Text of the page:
I am here again for a final appeal to you on behalf of the Mara North Conservancy and our drive to secure its future in the face of the significant challenges we are experiencing in tourism.
I have been overwhelmed with the generosity shown by so many of you, demonstrating your understanding of the importance of the conservancy concept in a world where land available to wildlife is only shrinking through increased human pressure.
As the Founder and Chairman of Mara North Conservancy (MNC), I make my final appeal to you to give generously, so that we can achieve our goal of raising $355,000 to help secure the future of MNC and the wildlife that rely on it.
You have rallied together and raised an impressive $77,178 which will go directly towards essential equipment such as patrol vehicles, anti-poaching vehicles, tractors, digital VHF radios, ranger bases, and increasing much-needed boots on the ground, as well as securing vital habitat by registering leases for conservation, all essential for MNC’s continued effectiveness as a protected wildlife area.
A gift of just $50 from each of you will take us well and truly to our goal, and you will have the satisfaction of knowing you’ve helped secure the future of a pristine wilderness and the wildlife that rely on it.
With Kenya’s tourism in a challenging period at the moment, this financial assistance is desperately needed to improve the welfare of the local community and our wildlife on MNC.
Thus far, I have conveyed my appeal to you via stories of the Great Migration and the plight of the Marsh Lions, prime examples of the ongoing strains between humans and wildlife sharing the land, and why the conservancies play such a vital role in protecting wildlife environments.
I was so incredibly heartened last week by a great story you may have seen on social media. Happening only a handful of times in the last five years, a Black Rhino was spotted in the Mara North Conservancy, outside of the Mara Triangle and Reserve where they are primarily situated.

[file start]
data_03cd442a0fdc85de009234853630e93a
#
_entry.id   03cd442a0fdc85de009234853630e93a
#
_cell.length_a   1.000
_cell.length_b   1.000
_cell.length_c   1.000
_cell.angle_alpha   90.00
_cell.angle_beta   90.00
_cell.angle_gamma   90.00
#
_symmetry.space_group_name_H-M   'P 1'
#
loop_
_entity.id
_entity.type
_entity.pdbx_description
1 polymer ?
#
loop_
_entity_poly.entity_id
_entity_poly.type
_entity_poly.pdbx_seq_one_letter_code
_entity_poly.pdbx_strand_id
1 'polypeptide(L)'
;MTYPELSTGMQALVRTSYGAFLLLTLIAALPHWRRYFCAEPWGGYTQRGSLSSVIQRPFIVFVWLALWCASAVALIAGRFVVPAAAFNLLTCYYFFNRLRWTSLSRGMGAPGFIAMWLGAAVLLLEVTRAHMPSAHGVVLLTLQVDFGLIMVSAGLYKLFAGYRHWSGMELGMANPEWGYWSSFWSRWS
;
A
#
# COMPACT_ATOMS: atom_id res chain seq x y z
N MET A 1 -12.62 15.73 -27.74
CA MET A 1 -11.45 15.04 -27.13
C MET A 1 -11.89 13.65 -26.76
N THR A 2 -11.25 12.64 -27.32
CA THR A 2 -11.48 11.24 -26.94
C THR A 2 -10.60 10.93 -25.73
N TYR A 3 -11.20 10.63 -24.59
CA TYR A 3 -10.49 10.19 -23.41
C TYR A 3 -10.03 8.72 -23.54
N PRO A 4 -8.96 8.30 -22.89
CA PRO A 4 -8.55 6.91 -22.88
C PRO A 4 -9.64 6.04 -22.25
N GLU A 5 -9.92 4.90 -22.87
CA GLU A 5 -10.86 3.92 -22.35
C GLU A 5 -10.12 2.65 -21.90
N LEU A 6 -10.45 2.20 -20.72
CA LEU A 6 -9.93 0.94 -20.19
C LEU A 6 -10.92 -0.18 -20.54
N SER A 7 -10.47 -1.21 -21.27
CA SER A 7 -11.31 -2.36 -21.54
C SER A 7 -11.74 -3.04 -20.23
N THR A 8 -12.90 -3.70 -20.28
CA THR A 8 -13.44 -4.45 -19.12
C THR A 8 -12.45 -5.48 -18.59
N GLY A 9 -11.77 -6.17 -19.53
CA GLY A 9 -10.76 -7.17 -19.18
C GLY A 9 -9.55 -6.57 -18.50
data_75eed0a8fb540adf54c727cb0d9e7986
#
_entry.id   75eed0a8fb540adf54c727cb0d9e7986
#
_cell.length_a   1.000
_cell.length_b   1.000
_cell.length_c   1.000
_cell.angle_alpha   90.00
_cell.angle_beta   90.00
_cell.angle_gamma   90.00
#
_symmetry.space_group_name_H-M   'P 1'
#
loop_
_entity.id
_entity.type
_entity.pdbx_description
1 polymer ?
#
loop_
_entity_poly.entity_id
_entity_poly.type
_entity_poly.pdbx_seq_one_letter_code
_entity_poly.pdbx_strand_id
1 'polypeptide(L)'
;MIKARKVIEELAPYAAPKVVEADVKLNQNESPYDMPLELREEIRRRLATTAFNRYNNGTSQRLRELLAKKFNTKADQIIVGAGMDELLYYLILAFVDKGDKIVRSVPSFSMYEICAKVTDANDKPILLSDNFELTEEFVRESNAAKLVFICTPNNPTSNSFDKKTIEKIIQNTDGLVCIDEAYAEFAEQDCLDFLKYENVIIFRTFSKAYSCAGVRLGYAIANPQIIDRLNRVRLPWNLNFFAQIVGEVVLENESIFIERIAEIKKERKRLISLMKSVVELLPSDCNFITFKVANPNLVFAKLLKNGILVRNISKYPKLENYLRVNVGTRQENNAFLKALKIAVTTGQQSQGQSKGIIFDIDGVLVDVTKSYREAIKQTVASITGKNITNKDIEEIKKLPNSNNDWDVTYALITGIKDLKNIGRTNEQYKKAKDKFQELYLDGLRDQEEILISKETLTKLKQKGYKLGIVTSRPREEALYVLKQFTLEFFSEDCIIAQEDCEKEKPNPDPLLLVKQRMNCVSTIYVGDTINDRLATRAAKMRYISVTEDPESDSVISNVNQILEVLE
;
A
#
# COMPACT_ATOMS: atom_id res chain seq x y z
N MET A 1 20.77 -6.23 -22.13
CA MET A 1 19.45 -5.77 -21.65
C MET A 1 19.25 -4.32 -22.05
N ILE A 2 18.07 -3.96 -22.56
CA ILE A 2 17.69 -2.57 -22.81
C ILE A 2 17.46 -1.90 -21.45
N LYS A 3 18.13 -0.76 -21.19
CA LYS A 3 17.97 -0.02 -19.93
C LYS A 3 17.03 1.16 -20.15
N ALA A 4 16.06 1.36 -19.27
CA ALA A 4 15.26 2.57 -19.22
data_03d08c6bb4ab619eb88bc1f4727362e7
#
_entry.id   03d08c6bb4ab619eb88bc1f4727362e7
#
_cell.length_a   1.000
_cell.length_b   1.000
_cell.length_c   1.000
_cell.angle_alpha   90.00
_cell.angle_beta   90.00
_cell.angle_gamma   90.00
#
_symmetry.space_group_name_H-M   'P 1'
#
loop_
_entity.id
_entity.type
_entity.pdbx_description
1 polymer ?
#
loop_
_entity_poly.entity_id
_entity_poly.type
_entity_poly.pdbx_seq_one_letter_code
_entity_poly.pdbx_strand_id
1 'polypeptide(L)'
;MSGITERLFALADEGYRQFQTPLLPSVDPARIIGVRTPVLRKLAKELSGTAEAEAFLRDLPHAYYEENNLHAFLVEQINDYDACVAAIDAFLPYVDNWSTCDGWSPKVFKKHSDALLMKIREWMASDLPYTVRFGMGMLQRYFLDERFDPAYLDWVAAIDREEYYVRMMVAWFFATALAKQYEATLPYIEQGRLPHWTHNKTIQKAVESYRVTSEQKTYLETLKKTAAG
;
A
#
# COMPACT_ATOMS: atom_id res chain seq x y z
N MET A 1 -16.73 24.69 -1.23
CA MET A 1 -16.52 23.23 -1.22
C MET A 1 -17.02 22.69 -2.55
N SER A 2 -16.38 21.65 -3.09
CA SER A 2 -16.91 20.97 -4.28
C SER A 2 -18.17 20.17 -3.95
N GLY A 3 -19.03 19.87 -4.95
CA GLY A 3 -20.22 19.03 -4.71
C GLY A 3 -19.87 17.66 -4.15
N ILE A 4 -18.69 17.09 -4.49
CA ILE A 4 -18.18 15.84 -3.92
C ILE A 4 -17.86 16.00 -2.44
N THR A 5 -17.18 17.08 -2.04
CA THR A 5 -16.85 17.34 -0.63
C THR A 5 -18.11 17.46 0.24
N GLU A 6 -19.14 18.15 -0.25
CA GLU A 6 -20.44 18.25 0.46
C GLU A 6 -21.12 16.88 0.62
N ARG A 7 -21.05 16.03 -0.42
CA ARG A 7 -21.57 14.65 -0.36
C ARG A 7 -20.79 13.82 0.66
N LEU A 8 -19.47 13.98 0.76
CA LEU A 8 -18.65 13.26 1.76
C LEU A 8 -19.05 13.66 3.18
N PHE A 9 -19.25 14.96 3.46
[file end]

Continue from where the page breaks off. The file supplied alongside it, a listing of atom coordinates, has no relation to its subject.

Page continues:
The wonderful nature of this occasion is appreciated in the context of the history of Black Rhinos in the Maasai Mara eco-system.
In the mid 1900’s rhinos were thought to number between 150-200 in the Mara eco-system. By the 1970’s through impacts of poaching and decreased vegetation, rhino numbers reduced to approximately 108. The situation only got worse with further heavy poaching, such that by 1985 the number of Black Rhinos was a mere 13 individuals!
Thankfully, through conservation efforts, the numbers stopped decreasing and have come back to the current number today of approximately 25-30 individuals. These rhinos have been largely confined to the Reserve area where historically they were provided with the greatest protection.
The creation of the Mara North Conservancy afforded an additional 74,000 acres of protected land to roaming wildlife. Through a successful and ongoing grazing program a secure corridor has opened up between Mara Triangle and MNC, which has led to a continuous flow of animals, including the black rhino spotted last week. Although very exciting news, it’s with a touch of sadness we acknowledge that black rhinos once freely roamed these areas without the need of a secure passage.
MNC’s continued presence and good work will only ensure further positive effects on the Black Rhino population of the Mara, the only indigenous Black Rhino population in Kenya, unassisted by breeding programs and translocations.
So I appeal to you again, help us raise the funds necessary to keep MNC safe and providing much needed habitat to the wildlife of the Mara.
Please consider making your most generous gift to Mara North Conservancy. Not only in honour of your personal experience and involvement in the Maasai Mara and your love for Africa, but also to enable your family and friends to visit the Mara in years and generations to come.
By June this year I will send you all a report of what we have done with your generous donations. I trust that we will be able to purchase and build up the infrastructure that we so desperately require.
Thank you again,
Chairman, Mara North Conservancy